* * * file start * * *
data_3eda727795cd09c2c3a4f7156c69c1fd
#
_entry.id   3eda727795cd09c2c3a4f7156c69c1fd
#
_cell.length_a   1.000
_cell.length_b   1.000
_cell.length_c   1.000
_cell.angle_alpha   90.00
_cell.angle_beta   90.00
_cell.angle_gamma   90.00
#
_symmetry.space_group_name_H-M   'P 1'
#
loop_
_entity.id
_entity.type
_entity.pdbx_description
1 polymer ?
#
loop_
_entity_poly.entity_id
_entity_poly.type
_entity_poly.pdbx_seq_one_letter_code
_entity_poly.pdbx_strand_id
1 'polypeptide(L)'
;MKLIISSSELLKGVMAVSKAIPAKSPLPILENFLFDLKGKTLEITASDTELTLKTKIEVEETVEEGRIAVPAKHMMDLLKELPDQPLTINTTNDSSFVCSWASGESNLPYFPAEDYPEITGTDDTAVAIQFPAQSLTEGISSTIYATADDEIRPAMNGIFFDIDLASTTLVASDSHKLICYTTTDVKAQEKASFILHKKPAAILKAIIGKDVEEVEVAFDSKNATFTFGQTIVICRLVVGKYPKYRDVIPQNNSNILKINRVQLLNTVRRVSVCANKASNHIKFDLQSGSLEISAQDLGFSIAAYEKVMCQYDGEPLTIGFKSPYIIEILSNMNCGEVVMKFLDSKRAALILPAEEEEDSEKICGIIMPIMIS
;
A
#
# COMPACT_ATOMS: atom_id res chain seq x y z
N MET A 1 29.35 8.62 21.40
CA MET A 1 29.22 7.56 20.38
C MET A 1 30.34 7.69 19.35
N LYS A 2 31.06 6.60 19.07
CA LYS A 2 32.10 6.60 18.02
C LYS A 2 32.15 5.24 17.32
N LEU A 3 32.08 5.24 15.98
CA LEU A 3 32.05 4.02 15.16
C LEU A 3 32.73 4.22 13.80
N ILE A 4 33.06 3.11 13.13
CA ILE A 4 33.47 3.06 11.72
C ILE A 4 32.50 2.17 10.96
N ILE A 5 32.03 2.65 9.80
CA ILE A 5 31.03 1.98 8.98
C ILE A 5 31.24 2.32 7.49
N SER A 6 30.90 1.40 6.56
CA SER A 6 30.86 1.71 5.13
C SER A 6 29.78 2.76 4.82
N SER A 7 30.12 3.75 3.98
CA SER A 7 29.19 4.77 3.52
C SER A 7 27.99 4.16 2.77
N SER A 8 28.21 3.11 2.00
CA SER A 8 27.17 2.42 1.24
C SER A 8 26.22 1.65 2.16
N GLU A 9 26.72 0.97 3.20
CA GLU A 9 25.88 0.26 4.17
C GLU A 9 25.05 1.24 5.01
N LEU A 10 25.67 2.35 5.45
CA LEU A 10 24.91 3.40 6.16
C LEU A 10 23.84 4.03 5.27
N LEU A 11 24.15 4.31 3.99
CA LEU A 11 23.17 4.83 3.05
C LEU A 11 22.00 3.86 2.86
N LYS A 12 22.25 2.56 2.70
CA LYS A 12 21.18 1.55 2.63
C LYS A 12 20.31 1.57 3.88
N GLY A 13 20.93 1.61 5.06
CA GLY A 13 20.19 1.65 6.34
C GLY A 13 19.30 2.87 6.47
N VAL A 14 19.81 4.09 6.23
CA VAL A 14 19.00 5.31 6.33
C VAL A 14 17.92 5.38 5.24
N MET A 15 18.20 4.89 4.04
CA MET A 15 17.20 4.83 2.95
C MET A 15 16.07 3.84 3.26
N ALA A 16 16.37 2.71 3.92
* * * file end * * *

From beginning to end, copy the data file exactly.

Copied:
data_3eda727795cd09c2c3a4f7156c69c1fd
#
_entry.id   3eda727795cd09c2c3a4f7156c69c1fd
#
_cell.length_a   1.000
_cell.length_b   1.000
_cell.length_c   1.000
_cell.angle_alpha   90.00
_cell.angle_beta   90.00
_cell.angle_gamma   90.00
#
_symmetry.space_group_name_H-M   'P 1'
#
loop_
_entity.id
_entity.type
_entity.pdbx_description
1 polymer ?
#
loop_
_entity_poly.entity_id
_entity_poly.type
_entity_poly.pdbx_seq_one_letter_code
_entity_poly.pdbx_strand_id
1 'polypeptide(L)'
;MKLIISSSELLKGVMAVSKAIPAKSPLPILENFLFDLKGKTLEITASDTELTLKTKIEVEETVEEGRIAVPAKHMMDLLKELPDQPLTINTTNDSSFVCSWASGESNLPYFPAEDYPEITGTDDTAVAIQFPAQSLTEGISSTIYATADDEIRPAMNGIFFDIDLASTTLVASDSHKLICYTTTDVKAQEKASFILHKKPAAILKAIIGKDVEEVEVAFDSKNATFTFGQTIVICRLVVGKYPKYRDVIPQNNSNILKINRVQLLNTVRRVSVCANKASNHIKFDLQSGSLEISAQDLGFSIAAYEKVMCQYDGEPLTIGFKSPYIIEILSNMNCGEVVMKFLDSKRAALILPAEEEEDSEKICGIIMPIMIS
;
A
#
# COMPACT_ATOMS: atom_id res chain seq x y z
N MET A 1 29.35 8.62 21.40
CA MET A 1 29.22 7.56 20.38
C MET A 1 30.34 7.69 19.35
N LYS A 2 31.06 6.60 19.07
CA LYS A 2 32.10 6.60 18.02
C LYS A 2 32.15 5.24 17.32
N LEU A 3 32.08 5.24 15.98
CA LEU A 3 32.05 4.02 15.16
C LEU A 3 32.73 4.22 13.80
N ILE A 4 33.06 3.11 13.13
CA ILE A 4 33.47 3.06 11.72
C ILE A 4 32.50 2.17 10.96
N ILE A 5 32.03 2.65 9.80
CA ILE A 5 31.03 1.98 8.98
C ILE A 5 31.24 2.32 7.49
N SER A 6 30.90 1.40 6.56
CA SER A 6 30.86 1.71 5.13
C SER A 6 29.78 2.76 4.82
N SER A 7 30.12 3.75 3.98
CA SER A 7 29.19 4.77 3.52
C SER A 7 27.99 4.16 2.77
N SER A 8 28.21 3.11 2.00
CA SER A 8 27.17 2.42 1.24
C SER A 8 26.22 1.65 2.16
N GLU A 9 26.72 0.97 3.20
CA GLU A 9 25.88 0.26 4.17
C GLU A 9 25.05 1.24 5.01
N LEU A 10 25.67 2.35 5.45
CA LEU A 10 24.91 3.40 6.16
C LEU A 10 23.84 4.03 5.27
N LEU A 11 24.15 4.31 3.99
CA LEU A 11 23.17 4.83 3.05
C LEU A 11 22.00 3.86 2.86
N LYS A 12 22.25 2.56 2.70
CA LYS A 12 21.18 1.55 2.63
C LYS A 12 20.31 1.57 3.88
N GLY A 13 20.93 1.61 5.06
CA GLY A 13 20.19 1.65 6.34
C GLY A 13 19.30 2.87 6.47
N VAL A 14 19.81 4.09 6.23
CA VAL A 14 19.00 5.31 6.33
C VAL A 14 17.92 5.38 5.24
N MET A 15 18.20 4.89 4.04
CA MET A 15 17.20 4.83 2.95
C MET A 15 16.07 3.84 3.26
N ALA A 16 16.37 2.71 3.92